Authorities vigilant of CPN activistsAs the government considers the Netra Bikram Chand-led Communist Party of Nepal as a major threat for the first phase of local elections, Nepal Police has started mass arrests of the party’s cadres charging them with running anti-election campaigns.
As the government considers the Netra Bikram Chand-led Communist Party of Nepal as a major threat for the first phase of local elections, Nepal Police has started mass arrests of the party’s cadres charging them with running anti-election campaigns.
According to the Nepal Police headquarters, a total of 108 cadres of the party have been arrested. Senior Superintendent of Police Sarbendra Khanal said a majority of the arrests were made in the mid-western districts. He said 19 cadres were caught in Rukum, 13 in Bardiya, seven in Dailekh, five in Jajarkot and four in Salyan, among other districts.
“These people will be charged with public offence,” said SSP Khanal. The arrestees were either involved in obstructing election campaigns or were coercing people not to cast votes. They were also involved in arson and vandalism.
The CPN was on the watch list of the Ministry of Home Affairs. The Integrated Security Plan says they have witnessed increased activities of the party mainly in the Hills, suspecting their involvement in deterring voters and planning to incite violence in voting booths and centres.
SSP Khanal said they have “zero tolerance” against the people and groups who conduct anti-election activities and obstruct any election-related programmes.
On Sunday five cadres of the CPN were arrested from Mahottari and Kavre for their illegal activities. In Mahottari, three persons, including a member of the Janakpur Bureau of the CPN, were arrested in possession of improvised explosive devices. Four supporters of the party were caught torching a jeep in Dhulikhel, Kavre.
The government had initially decided to deploy 226,000 security personnel, including 75,000 temporary police, for the local elections. However, after the government decided to conduct the elections in two phases, the ministry is planning to deploy around 110,000 security members including 23,000 Nepal Police and 25,000 temporary police for the first round of voting on May 14.
According to the election security plan, the Nepal Police will hold the command of the voting centres and booths while the Armed Police Force will act as backup. The Army will be mobilised in the peripheral areas of the polling stations while the temporary police will arrange voters in manageable queues.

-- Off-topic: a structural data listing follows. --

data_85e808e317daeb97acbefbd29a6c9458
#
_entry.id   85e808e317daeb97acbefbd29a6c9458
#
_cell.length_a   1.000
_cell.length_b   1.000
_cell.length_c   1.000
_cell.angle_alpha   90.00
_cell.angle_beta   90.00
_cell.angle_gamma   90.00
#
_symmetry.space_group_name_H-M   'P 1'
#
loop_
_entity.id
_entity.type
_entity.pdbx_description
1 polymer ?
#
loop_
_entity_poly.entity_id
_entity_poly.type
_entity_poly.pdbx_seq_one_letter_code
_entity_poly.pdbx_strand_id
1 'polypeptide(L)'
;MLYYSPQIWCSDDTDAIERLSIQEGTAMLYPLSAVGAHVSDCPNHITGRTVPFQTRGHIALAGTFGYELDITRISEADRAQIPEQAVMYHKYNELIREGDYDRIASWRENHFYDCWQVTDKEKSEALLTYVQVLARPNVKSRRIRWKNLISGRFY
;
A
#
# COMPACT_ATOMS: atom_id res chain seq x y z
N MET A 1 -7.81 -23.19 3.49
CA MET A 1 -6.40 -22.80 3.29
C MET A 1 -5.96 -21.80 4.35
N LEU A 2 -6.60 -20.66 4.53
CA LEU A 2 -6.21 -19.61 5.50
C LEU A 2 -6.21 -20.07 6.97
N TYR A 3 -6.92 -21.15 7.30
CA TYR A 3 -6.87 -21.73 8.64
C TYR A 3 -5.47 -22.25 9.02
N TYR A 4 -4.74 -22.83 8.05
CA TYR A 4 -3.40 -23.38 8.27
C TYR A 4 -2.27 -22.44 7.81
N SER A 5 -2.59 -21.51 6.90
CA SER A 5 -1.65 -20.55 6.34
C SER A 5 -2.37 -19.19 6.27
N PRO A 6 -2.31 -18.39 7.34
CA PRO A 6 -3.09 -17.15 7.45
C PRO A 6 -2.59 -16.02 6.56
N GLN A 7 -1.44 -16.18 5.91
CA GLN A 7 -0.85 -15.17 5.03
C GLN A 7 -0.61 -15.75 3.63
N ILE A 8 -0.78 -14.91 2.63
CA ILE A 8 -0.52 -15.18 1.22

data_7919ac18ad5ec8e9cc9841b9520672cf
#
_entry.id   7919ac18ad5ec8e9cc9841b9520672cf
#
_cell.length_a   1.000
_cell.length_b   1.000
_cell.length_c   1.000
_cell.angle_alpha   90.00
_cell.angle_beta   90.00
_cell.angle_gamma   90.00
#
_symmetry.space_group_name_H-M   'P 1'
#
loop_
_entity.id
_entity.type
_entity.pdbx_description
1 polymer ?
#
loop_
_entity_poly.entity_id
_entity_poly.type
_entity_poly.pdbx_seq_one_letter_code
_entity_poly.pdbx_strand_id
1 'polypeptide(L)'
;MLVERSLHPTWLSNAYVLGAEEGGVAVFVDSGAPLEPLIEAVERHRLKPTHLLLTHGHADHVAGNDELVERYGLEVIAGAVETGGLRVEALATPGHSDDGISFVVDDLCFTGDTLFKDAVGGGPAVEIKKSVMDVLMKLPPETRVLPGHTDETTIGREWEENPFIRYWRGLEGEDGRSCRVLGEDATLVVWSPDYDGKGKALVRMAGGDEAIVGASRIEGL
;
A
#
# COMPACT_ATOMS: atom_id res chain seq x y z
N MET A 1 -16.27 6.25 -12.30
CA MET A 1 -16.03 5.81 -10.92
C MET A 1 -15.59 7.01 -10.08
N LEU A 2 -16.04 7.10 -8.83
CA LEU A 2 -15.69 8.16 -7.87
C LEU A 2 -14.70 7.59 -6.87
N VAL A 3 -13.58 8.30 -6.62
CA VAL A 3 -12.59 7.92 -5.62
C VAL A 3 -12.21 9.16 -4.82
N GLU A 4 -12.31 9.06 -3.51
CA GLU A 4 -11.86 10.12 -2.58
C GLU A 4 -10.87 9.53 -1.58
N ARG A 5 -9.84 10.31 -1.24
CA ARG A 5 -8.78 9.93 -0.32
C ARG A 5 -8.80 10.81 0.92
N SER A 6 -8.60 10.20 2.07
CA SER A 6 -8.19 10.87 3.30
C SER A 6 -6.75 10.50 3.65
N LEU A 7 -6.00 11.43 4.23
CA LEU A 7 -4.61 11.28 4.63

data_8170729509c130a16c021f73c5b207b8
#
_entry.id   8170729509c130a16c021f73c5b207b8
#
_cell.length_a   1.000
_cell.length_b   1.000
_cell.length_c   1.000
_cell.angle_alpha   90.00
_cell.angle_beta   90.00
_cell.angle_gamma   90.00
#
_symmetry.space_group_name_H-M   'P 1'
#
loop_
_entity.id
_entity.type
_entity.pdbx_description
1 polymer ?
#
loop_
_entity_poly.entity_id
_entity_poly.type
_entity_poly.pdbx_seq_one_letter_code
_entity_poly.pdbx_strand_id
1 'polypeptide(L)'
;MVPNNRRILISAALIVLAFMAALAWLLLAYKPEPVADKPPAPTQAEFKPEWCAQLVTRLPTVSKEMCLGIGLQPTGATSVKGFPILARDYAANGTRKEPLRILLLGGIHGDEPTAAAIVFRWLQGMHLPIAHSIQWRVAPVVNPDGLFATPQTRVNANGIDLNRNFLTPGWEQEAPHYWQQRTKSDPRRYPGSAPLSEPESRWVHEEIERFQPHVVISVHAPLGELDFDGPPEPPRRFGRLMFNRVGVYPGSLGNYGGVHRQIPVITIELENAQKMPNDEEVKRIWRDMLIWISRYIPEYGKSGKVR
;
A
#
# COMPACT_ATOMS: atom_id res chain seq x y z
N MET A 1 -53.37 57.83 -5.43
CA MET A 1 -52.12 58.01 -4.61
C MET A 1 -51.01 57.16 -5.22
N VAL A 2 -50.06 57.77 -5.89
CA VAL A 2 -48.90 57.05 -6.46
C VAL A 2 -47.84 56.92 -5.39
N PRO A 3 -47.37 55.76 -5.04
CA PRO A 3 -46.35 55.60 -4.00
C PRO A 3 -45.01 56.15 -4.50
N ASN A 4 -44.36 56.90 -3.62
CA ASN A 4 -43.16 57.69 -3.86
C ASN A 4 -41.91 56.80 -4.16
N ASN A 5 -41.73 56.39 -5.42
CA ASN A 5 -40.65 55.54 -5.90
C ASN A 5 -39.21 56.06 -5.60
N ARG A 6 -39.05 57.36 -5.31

Police sources said the Home Ministry has directed them to arrest CPN cadres at sight if their activities pose a major threat in the districts. The chief district officer, who chairs the district security committee, can decide on the matter based on their security assessment.
Chand had announced his own party in December 2014 after leaving the CPN-Maoist led by Mohan Baidya, saying that Baidya was “incapable of leading the party and taking the class struggle forward”. Its name CPN Maoist was changed to CPN recently.
Chand, a firebrand leader of the Maoist movement in Nepal, believes that the “Maoist revolution is not over yet”. He has been making a pitch for another armed struggle.
Deepak Manange caught
Police on Sunday evening arrested notorious gangster Deepak Manange from Thamel, charging him with plotting to influence the local vote. The Metropolitan Police Range, Teku arrested Manage, who is in custody for five days on the charge of public offence.
“We found that he has been deploying groups to various areas inside Kathmandu to influence election,” said SSP Chhabilal Joshi, chief of the MPR.
Manange had joined the Rastriya Prajatantra Party a few months ago. Police said he is still active in extortion and other illegal activities.